Later last year The Wytches released their highly anticipated second outing All Your Happy Life on Heavenly Recordings. As almost every review from around that time concurred, it was a more than successful, if not "unpolished", come-back for the Peterborough Alt-Rockers. Now embarking on their latest UK and European tour, Third caught up with drummer Gianni Honey to find out more about their live sound and gigs
But first, we can't miss this opportunity to give a quick nod to why we think The Wytches are such an enticing proposition, and why indeed it's a hunt to find other bands of their quality and ilk. The Wytches specialise in something we have long-time admired here at Third Outing; rawness. Look at The Cribs reference in our name, it's based on our own DNA. So when it's said that The Wytches latest release All Your Happy Life is "unpolished" or "rough around the edges", particularly in comparison to the much loved first release Annabel dream Reader, you cannot help but draw these natural comparisons to such music greats.
But the truth is, that to deliver this kind of sound is a very difficult task. As a film making friend of ours always reminds us, "it's difficult to make something look DIY". It takes skill, precision, and a passionate execution. It's exactly the same in music. The rawness as portrayed at times throughout All Your Happy Life is the very same magic that leaves many other bands with less talent asking. The others are trying to be DIY, The Wytches aren't.
As Gianni alludes to in our interview, The Wytches sound is a sparser affair than the packed out sounds many recording studios supply their artists. Sparse. It's a suitable word to describe their music. It almost begs a musically primitive notion that there isn't enough room on the record to "mess around", again as Gianni puts it. But we think it's much simpler than that.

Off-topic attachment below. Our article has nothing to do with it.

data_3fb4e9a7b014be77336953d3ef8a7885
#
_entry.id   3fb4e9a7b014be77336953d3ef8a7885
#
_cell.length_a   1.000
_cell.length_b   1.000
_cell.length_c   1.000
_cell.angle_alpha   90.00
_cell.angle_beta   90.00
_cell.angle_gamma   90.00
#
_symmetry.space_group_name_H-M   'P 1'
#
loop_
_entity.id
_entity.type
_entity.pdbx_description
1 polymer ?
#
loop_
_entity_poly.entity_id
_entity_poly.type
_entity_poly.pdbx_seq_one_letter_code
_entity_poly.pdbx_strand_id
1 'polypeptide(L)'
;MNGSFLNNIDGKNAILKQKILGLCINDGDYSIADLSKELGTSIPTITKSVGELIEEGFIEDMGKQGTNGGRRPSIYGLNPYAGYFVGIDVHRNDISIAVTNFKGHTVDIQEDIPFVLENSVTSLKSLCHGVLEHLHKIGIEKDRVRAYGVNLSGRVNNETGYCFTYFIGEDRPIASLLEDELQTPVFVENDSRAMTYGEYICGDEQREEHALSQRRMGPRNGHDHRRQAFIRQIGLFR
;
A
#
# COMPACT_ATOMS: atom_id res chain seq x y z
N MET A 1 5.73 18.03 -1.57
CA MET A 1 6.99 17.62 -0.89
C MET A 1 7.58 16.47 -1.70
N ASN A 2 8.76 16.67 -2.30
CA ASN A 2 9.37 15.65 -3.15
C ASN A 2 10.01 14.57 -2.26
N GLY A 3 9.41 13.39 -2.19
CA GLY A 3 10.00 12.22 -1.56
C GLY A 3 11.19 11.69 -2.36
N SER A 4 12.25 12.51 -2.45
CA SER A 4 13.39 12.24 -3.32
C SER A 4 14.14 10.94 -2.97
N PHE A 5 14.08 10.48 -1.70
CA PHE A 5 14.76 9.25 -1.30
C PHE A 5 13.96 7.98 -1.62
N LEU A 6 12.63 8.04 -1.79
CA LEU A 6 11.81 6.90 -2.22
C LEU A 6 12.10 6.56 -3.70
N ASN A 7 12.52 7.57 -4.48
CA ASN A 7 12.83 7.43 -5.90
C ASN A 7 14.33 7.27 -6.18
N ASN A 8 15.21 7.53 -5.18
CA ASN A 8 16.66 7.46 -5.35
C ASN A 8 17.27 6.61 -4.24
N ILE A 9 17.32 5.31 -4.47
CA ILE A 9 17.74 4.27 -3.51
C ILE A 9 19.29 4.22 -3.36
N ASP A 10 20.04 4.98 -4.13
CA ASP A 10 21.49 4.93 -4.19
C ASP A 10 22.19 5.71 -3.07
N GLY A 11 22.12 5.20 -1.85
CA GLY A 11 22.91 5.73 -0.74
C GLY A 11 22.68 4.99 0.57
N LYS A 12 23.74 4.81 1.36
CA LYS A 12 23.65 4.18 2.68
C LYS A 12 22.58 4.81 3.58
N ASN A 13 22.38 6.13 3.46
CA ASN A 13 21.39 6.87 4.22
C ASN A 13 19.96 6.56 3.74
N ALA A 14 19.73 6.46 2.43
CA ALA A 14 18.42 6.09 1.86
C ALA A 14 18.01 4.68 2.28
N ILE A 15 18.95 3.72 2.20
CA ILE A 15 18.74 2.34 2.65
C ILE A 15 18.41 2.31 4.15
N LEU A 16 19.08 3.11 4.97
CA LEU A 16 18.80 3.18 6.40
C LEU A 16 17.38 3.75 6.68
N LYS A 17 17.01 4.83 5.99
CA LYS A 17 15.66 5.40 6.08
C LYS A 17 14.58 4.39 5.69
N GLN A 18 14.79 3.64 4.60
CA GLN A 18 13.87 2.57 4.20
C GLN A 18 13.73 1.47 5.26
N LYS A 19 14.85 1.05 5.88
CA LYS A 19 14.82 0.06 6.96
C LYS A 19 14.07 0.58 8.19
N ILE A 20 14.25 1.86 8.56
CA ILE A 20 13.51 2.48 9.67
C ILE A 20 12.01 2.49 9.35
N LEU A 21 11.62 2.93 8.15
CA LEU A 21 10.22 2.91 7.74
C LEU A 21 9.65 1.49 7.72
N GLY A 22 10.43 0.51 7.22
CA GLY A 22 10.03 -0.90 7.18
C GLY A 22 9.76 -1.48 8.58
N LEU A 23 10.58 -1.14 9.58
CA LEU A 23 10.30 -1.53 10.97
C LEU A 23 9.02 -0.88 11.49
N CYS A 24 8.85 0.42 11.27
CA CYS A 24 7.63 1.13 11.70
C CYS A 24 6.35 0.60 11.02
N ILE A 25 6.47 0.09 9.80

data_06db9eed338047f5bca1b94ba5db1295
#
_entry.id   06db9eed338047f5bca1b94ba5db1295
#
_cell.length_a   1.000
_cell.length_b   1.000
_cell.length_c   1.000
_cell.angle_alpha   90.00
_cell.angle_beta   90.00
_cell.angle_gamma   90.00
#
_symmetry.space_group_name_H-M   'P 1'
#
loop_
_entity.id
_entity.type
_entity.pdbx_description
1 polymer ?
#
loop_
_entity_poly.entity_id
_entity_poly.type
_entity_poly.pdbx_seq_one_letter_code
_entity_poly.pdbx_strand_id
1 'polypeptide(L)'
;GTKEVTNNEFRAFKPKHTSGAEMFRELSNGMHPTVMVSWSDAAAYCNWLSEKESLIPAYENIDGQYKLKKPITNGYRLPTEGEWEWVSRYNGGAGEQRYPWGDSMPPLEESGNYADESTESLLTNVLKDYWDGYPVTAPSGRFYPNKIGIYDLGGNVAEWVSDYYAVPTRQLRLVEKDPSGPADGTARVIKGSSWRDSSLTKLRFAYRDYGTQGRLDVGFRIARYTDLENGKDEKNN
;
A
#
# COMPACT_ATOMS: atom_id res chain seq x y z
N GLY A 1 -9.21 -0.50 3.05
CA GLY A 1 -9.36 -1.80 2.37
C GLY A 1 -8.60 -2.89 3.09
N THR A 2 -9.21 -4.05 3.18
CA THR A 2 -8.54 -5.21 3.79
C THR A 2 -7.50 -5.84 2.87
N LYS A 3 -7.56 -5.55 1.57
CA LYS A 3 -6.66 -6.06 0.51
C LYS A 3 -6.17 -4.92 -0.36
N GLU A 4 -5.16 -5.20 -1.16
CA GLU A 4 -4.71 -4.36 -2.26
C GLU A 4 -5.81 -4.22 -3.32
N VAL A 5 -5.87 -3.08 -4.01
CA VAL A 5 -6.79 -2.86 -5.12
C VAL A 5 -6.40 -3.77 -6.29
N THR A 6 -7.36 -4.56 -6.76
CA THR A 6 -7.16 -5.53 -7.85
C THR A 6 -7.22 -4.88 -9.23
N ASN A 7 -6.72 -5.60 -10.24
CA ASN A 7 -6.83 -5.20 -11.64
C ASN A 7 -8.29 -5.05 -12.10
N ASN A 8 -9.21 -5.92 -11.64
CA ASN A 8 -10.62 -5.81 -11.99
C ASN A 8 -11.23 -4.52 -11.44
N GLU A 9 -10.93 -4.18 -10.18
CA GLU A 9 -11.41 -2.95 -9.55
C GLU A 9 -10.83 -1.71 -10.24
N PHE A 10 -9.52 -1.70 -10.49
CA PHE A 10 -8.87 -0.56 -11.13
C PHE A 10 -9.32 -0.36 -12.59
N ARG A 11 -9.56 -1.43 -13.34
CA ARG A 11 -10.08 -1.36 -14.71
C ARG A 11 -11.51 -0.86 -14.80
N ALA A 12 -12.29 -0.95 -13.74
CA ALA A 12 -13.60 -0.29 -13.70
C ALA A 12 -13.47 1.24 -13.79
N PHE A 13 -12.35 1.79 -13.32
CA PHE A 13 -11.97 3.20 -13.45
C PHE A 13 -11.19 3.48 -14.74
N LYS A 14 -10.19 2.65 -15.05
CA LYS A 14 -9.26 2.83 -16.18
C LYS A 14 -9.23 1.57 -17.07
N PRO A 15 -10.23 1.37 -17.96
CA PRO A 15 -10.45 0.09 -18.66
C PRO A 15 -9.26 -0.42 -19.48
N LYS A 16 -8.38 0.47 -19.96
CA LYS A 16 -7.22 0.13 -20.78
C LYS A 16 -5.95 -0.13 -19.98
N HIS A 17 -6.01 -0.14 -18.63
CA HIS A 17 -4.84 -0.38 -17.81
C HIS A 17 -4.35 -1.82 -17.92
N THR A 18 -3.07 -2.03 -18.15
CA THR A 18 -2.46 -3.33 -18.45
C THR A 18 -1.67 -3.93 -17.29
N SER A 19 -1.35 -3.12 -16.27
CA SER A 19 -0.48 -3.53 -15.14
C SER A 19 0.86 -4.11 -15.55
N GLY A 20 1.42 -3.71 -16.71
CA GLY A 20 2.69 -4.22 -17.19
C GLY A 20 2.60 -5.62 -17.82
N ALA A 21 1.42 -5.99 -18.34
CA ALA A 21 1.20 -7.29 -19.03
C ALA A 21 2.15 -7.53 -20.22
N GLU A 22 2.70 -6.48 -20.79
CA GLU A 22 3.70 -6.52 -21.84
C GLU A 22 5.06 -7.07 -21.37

Quite simply, The Wytches just aren't losing focus on what's important, and that's the unique, raw sound that only the four of them, together, can muster. Nothing is in the record without merit. Nothing is added that doesn't need to be. The Wytches aren't hunting for anything to fill the gaps, and that's also specifically the reason why it's a hunt to find other bands of their quality around. Don't say something in ten words when you can say it in two. That's the ethos. Here's what happened when Third spoke to The Wytches' drummer Gianni Honey...
Hello Gianni. Many people are still attached to Annabel Dream Reader. How do you view your work from the era before All Your Happy Life? A very simple time where writing and recording came really easy. We had a lot of fun and took a lot for granted. Ups and downs, highs and lows, blood and tears, the usual.
Your sound could almost universally be described as Lo-Fi or "raw". What do you think that means? I think the majority of people are used to really packed out recording methods where there's a lot going on, and then we do stuff and it's quite sparse. When we record onto tape there just isn't enough room to mess around. That's why we like it.
At this point in the game, is it important to you to create a sound that is new or different from what you have done in the past? We never try to overthink how we write music. We usually just put them into categories of "heavy" or "soft". That's about it. Mark's been nailing the solos lately though. Especially the keyboard solos.
"Our favourite venues are basically anything small and gritty. Where the toilets are overflowing with piss and you
can smoke in the dressing rooms"
You're on a UK and European Tour right now. For the fans, which track is the high-water mark at your gigs?Hmmm. Gravedweller and Ghost House go down good. Holy Tightrope has been in the set for years too. Hopefully will bring back some old ones for this Spring run of shows.
You just said Manchester was the best show of this run so far. Do you have a favourite venue in the UK? Joiners is up there. Lennons was quality too. Shame it shut. Sneaky Pete's was a laugh a few years back too, so small! Basically anything small and gritty. Where the toilets are overflowing with piss and you can smoke in the dressing rooms.
Finally, we caught you last time at Dot to Dot festival a few years back in Nottingham's Chameleon and the show was rauscous. What's the craziest show you've been involved with? Ah The Chameleon. Where the floor felt like it was gonna cave? There's been a few crazy ones over the years. We played Brixton Jamm a few weeks ago and it just went mental straight away and didn't really stop.